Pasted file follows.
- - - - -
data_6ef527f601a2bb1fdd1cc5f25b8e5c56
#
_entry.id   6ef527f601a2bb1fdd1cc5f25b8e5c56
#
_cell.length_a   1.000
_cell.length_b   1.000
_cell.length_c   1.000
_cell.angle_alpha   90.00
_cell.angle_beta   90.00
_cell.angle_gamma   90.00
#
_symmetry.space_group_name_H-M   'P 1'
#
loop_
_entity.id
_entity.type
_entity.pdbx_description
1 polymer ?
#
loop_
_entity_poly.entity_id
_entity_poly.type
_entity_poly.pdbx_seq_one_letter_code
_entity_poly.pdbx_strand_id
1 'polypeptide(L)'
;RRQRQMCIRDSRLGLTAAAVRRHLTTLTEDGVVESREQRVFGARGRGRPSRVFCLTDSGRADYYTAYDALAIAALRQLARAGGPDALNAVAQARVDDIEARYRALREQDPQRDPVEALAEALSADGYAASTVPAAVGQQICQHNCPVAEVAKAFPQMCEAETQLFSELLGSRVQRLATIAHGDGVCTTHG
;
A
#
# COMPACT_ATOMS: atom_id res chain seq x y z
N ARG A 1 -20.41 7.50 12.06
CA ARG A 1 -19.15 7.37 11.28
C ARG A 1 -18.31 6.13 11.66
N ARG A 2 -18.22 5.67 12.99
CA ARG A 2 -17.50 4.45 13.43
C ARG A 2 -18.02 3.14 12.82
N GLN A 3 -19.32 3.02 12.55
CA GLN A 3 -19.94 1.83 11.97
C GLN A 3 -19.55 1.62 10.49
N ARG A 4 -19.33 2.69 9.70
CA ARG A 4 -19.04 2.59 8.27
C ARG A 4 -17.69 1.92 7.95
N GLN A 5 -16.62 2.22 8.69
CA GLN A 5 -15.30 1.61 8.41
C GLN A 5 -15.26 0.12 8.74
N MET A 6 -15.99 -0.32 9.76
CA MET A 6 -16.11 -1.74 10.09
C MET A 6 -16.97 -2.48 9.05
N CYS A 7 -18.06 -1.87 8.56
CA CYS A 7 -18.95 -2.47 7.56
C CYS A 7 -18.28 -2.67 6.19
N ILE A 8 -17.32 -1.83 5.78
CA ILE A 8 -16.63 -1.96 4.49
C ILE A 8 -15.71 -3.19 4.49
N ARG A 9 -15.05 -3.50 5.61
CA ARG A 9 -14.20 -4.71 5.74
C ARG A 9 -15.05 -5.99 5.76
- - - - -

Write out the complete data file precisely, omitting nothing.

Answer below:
data_6ef527f601a2bb1fdd1cc5f25b8e5c56
#
_entry.id   6ef527f601a2bb1fdd1cc5f25b8e5c56
#
_cell.length_a   1.000
_cell.length_b   1.000
_cell.length_c   1.000
_cell.angle_alpha   90.00
_cell.angle_beta   90.00
_cell.angle_gamma   90.00
#
_symmetry.space_group_name_H-M   'P 1'
#
loop_
_entity.id
_entity.type
_entity.pdbx_description
1 polymer ?
#
loop_
_entity_poly.entity_id
_entity_poly.type
_entity_poly.pdbx_seq_one_letter_code
_entity_poly.pdbx_strand_id
1 'polypeptide(L)'
;RRQRQMCIRDSRLGLTAAAVRRHLTTLTEDGVVESREQRVFGARGRGRPSRVFCLTDSGRADYYTAYDALAIAALRQLARAGGPDALNAVAQARVDDIEARYRALREQDPQRDPVEALAEALSADGYAASTVPAAVGQQICQHNCPVAEVAKAFPQMCEAETQLFSELLGSRVQRLATIAHGDGVCTTHG
;
A
#
# COMPACT_ATOMS: atom_id res chain seq x y z
N ARG A 1 -20.41 7.50 12.06
CA ARG A 1 -19.15 7.37 11.28
C ARG A 1 -18.31 6.13 11.66
N ARG A 2 -18.22 5.67 12.99
CA ARG A 2 -17.50 4.45 13.43
C ARG A 2 -18.02 3.14 12.82
N GLN A 3 -19.32 3.02 12.55
CA GLN A 3 -19.94 1.83 11.97
C GLN A 3 -19.55 1.62 10.49
N ARG A 4 -19.33 2.69 9.70
CA ARG A 4 -19.04 2.59 8.27
C ARG A 4 -17.69 1.92 7.95
N GLN A 5 -16.62 2.22 8.69
CA GLN A 5 -15.30 1.61 8.41
C GLN A 5 -15.26 0.12 8.74
N MET A 6 -15.99 -0.32 9.76
CA MET A 6 -16.11 -1.74 10.09
C MET A 6 -16.97 -2.48 9.05
N CYS A 7 -18.06 -1.87 8.56
CA CYS A 7 -18.95 -2.47 7.56
C CYS A 7 -18.28 -2.67 6.19
N ILE A 8 -17.32 -1.83 5.78
CA ILE A 8 -16.63 -1.96 4.49
C ILE A 8 -15.71 -3.19 4.49
N ARG A 9 -15.05 -3.50 5.61
CA ARG A 9 -14.20 -4.71 5.74
C ARG A 9 -15.05 -5.99 5.76